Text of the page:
They’re known for their one-word album titles but no single word could sum up the Pet Shop Boys’ latest live show. It’s fantastic, dazzling, celebratory, witty, wacky and euphoric – like being at the world’s best disco and its most fun party.
Setting up a four-night residency at London’s magnificent Royal Opera House, the Inner Sanctum show opened on Wednesday night to thunderous applause, beaming smiles and hands-in-the-air rapture from a full house of fans (and a few celebs like David Walliams and Barbara Windsor) savouring a rare chance to see their pop idols up close and personal rather than as specs on an arena stage.
Neil Tennant, still in fine, quirky voice at age 62, and Chris Lowe, as enigmatic and cool at age 56 as he ever was, are ironic showmen whose poise is at interesting odds with their joyful music. Yes, they’ve done downbeat songs but new album Super, produced like 2013’s Electric by Stuart Price, is an upbeat dance bonanza that provides the backbone for this most upbeat of shows.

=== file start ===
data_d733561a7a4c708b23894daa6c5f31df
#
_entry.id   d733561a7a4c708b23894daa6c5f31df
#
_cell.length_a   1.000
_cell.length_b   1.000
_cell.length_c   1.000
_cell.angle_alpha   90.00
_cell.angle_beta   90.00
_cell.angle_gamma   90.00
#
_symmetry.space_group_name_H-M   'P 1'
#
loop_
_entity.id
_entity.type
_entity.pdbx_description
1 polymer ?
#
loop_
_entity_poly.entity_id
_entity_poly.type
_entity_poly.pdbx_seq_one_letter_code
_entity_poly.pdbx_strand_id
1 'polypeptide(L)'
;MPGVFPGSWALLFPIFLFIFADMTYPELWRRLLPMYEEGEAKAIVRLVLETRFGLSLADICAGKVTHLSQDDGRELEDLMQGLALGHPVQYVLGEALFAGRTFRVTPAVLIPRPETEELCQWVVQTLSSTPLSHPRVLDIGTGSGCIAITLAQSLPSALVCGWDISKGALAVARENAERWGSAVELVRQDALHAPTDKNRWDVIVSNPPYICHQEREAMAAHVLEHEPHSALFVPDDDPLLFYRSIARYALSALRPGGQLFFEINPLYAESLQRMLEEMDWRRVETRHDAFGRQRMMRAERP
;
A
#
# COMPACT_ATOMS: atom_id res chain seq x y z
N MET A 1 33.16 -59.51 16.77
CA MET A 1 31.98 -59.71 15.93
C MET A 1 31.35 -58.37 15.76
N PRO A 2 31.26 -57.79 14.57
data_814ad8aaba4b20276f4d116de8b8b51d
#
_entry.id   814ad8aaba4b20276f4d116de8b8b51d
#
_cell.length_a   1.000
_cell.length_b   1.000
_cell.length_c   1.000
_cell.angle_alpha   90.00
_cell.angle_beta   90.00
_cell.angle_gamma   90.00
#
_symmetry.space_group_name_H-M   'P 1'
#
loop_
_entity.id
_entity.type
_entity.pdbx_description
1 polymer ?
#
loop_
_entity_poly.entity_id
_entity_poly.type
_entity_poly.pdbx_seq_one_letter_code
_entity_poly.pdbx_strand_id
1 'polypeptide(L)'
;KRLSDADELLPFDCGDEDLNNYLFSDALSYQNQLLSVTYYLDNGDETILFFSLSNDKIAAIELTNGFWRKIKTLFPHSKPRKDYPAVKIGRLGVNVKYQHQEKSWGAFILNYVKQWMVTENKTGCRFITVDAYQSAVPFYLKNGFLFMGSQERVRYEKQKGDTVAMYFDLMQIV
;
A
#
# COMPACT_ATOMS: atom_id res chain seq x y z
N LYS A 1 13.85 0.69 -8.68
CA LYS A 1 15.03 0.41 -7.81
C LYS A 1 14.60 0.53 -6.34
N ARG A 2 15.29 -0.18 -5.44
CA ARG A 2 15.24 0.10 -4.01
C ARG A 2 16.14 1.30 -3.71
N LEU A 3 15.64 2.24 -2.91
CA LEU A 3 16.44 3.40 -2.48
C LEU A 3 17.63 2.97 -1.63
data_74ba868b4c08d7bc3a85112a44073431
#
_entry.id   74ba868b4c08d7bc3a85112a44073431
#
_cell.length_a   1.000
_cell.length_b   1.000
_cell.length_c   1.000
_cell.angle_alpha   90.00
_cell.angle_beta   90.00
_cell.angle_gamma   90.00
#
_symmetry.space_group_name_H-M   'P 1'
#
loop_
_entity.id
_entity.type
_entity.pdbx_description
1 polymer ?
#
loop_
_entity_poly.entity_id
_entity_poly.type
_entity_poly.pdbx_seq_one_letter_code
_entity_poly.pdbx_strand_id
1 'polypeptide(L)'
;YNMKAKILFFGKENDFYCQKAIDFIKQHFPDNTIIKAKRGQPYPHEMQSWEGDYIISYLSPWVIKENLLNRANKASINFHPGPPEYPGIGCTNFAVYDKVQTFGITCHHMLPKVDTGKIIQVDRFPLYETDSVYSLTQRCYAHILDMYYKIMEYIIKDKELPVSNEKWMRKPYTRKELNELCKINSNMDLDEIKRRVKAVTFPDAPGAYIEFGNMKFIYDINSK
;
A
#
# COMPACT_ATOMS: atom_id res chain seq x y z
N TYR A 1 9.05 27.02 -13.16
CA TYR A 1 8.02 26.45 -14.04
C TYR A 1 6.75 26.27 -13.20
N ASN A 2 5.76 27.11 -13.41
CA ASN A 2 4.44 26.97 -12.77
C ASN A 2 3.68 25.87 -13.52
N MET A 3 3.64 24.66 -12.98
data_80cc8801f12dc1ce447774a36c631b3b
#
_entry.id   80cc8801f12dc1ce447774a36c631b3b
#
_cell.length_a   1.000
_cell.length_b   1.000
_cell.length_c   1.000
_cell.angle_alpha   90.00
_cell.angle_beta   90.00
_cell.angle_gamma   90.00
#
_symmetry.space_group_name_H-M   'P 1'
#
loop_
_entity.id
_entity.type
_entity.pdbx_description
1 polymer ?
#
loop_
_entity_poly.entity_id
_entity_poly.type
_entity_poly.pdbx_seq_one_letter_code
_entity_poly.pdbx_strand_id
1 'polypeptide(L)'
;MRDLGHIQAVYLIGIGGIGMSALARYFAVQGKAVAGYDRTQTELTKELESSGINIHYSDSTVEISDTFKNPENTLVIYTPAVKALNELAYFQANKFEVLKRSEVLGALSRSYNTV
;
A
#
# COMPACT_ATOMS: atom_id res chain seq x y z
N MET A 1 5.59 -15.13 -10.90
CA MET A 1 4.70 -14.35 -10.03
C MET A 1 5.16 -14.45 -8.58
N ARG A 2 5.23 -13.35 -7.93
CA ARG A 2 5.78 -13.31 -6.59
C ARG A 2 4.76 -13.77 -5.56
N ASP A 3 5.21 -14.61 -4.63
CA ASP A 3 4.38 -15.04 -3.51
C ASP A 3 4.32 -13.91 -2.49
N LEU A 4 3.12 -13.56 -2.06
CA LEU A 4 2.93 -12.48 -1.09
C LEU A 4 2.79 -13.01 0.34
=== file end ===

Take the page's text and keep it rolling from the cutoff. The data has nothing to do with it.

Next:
The new tracks get the joint jumping, but Tennant and Lowe aren’t just out to plug new music; they mine their back catalogue for hits and fan favourites, packing as much as they can into a breathless two hours. DoingWest End Girls as the evening’s second song might seem risky, but it’s not like the PSBs are one-hit wonders. The most successful duo in the history of UK music, with more than 50 million sales under their designer belts, they’ve also got It’s A Sin and Always On My Mind and Domino Dancing and Love Comes Quickly and Go West and countless other gems.
Visually the new production is a stunner. It’s a smorgasbord of balloons and wigs and peculiar headgear (inspired, perhaps, by Brian De Palma’s bonkers Phantom Of The Paradise?) and lasers and lights and back projections. At times it’s minimalist, with just one dancer accompanying New York City Boy. At others it’s epic, with 20-plus hoofers filling the stage in bright inflated suits like an invasion of deranged Teletubbies.
At the centre of it all are Neil and Chris, the self-styled Pop Kids of their Billboard dance chart-topping single, having an absolute blast and hosting an irresistible ball. They’ve just announced a 2017 tour, which I imagine will expand on the production but will, I hope, keep the tracklist and the visuals and those inflatable dancers from what amounts to the greatest pop party of all time.
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Words by Simon Button